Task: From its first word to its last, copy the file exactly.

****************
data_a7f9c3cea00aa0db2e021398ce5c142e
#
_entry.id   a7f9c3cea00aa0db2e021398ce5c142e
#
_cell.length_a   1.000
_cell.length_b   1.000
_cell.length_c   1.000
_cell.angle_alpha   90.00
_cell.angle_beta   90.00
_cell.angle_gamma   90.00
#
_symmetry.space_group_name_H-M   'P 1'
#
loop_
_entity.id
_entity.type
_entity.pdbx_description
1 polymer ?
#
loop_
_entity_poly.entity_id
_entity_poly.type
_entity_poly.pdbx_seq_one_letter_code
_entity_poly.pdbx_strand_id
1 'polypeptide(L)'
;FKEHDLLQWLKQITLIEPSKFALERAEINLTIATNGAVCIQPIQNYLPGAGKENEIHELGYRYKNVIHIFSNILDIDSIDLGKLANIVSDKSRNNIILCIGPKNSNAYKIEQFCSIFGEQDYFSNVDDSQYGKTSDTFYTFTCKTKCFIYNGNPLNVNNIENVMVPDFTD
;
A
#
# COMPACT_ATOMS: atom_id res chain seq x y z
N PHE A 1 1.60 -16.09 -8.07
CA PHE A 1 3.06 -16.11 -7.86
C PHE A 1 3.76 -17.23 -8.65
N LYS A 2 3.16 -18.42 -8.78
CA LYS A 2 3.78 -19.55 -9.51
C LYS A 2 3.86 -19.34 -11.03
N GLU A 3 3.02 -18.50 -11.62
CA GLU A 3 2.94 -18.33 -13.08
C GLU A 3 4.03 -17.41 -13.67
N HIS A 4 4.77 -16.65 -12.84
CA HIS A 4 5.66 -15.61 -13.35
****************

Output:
data_a7f9c3cea00aa0db2e021398ce5c142e
#
_entry.id   a7f9c3cea00aa0db2e021398ce5c142e
#
_cell.length_a   1.000
_cell.length_b   1.000
_cell.length_c   1.000
_cell.angle_alpha   90.00
_cell.angle_beta   90.00
_cell.angle_gamma   90.00
#
_symmetry.space_group_name_H-M   'P 1'
#
loop_
_entity.id
_entity.type
_entity.pdbx_description
1 polymer ?
#
loop_
_entity_poly.entity_id
_entity_poly.type
_entity_poly.pdbx_seq_one_letter_code
_entity_poly.pdbx_strand_id
1 'polypeptide(L)'
;FKEHDLLQWLKQITLIEPSKFALERAEINLTIATNGAVCIQPIQNYLPGAGKENEIHELGYRYKNVIHIFSNILDIDSIDLGKLANIVSDKSRNNIILCIGPKNSNAYKIEQFCSIFGEQDYFSNVDDSQYGKTSDTFYTFTCKTKCFIYNGNPLNVNNIENVMVPDFTD
;
A
#
# COMPACT_ATOMS: atom_id res chain seq x y z
N PHE A 1 1.60 -16.09 -8.07
CA PHE A 1 3.06 -16.11 -7.86
C PHE A 1 3.76 -17.23 -8.65
N LYS A 2 3.16 -18.42 -8.78
CA LYS A 2 3.78 -19.55 -9.51
C LYS A 2 3.86 -19.34 -11.03
N GLU A 3 3.02 -18.50 -11.62
CA GLU A 3 2.94 -18.33 -13.08
C GLU A 3 4.03 -17.41 -13.67
N HIS A 4 4.77 -16.65 -12.84
CA HIS A 4 5.66 -15.61 -13.35